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Part and parcel

Q From Malcolm Ross-Macdonald, Ireland: Has the parcel in the stock phrase part and parcel anything to do with the parcel handled by the Post Office? I recall resellers of war-surplus goods in the 1940-50s breaking their inventory into parcels that would have required a 3-ton lorry to shift.

A The Post Office kind of parcel (which Americans would prefer to call a package) is a very specific sense of a word that has had a large number of meanings down the centuries.

In its widest sense it can mean an amount or quantity of something, an extremely wide-ranging usage — you can have parcels of land, for example. The OED illustrates its variety over the past couple of centuries with these: parcel of work, parcel of weather, parcel of nonsense, parcel of spray, parcel of rogues and parcel of shares. It can mean a quantity of a commodity offered as a single transaction, a lot, so a tiny package of diamonds offered for auction and your three-tonner load of equipment are both parcels.

All of these in various ways perpetuate the first sense of a parcel as being a constituent or part of some larger whole, a portion or division. This reflects its origins: parcel has come to us via Old French from the post-classical Latin particella, a part or portion.

That makes part and parcel a tautology, since both words in effect mean the same thing. English loves this kind of doublet: nooks and crannies, hale and hearty, safe and sound, rack and ruin, dribs and drabs. Many derive from the ancient legal practice of including words of closely similar meaning to make sure that the sense covers all eventualities: aid and abet, fit and proper, all and sundry.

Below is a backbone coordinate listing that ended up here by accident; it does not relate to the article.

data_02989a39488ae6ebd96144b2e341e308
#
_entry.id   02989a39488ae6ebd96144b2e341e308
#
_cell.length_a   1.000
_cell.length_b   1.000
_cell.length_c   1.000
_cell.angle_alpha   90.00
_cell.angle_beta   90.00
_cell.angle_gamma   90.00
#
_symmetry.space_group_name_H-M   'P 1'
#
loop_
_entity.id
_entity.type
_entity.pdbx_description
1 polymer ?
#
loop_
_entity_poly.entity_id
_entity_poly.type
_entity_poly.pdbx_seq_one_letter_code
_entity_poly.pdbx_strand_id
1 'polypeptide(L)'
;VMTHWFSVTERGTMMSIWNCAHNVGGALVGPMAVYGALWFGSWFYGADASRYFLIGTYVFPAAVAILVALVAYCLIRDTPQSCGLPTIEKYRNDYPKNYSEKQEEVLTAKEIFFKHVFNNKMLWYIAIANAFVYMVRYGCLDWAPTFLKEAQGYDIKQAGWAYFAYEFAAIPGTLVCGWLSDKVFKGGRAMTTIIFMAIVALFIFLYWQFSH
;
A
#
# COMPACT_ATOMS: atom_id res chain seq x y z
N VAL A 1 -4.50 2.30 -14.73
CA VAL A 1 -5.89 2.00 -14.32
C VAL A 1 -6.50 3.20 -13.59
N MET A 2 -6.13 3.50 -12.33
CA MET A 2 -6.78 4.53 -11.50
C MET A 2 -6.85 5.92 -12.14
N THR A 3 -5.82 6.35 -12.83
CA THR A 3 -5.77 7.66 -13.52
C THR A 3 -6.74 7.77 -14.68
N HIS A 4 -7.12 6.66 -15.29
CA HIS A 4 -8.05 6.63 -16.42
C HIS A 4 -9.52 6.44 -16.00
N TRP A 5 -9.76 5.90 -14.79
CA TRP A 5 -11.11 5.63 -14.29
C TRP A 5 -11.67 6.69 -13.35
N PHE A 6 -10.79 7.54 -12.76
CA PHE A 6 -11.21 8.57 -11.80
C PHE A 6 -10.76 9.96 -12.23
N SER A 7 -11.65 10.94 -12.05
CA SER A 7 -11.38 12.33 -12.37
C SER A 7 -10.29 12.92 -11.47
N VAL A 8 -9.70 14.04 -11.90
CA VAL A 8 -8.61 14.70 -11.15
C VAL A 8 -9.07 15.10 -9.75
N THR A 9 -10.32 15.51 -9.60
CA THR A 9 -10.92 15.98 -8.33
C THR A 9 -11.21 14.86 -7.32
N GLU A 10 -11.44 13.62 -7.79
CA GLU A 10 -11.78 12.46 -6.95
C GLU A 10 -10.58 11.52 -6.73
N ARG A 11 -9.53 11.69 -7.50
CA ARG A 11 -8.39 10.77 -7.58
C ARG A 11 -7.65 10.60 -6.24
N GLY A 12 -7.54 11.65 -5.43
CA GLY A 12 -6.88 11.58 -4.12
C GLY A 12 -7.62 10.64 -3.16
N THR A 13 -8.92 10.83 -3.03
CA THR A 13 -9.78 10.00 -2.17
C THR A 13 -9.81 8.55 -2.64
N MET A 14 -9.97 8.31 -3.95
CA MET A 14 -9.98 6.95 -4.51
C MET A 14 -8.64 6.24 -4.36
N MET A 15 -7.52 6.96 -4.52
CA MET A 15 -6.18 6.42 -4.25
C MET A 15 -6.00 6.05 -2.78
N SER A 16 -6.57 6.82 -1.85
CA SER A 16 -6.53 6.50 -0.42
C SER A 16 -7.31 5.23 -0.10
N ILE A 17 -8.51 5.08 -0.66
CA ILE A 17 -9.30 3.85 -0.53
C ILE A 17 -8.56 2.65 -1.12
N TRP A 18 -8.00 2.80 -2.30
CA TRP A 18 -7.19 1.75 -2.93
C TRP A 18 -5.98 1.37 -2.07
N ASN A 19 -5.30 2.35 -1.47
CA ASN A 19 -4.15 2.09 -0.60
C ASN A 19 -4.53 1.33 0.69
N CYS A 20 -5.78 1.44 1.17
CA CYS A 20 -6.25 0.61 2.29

Part and parcel is a member of this second group — it appeared in legal records during the sixteenth century. We use it to emphasise that the thing being spoken about is an essential and integral feature or element of a whole:

“Do you believe in an afterlife?” “I believe that the energy we have as living human beings is still part and parcel of the universe at some level and makes a difference.”

Financial Times, 6 Jul. 2013.

Southern US English has the mildly humorous variant passel — deriving from a nineteenth-century pronunciation of parcel and often preceded by whole — suggesting a largish group of people or things (passel of problems, passel of accusations, passel of experts).

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Copyright © Michael Quinion, 1996–. All rights reserved.
Page created 24 Aug. 2013

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The English language is forever changing. New words appear; old ones fall out of use or alter their meanings. World Wide Words tries to record at least a part of this shifting wordscape by featuring new words, word histories, words in the news, and the curiosities of native English speech.

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Last modified: 24 August 2013.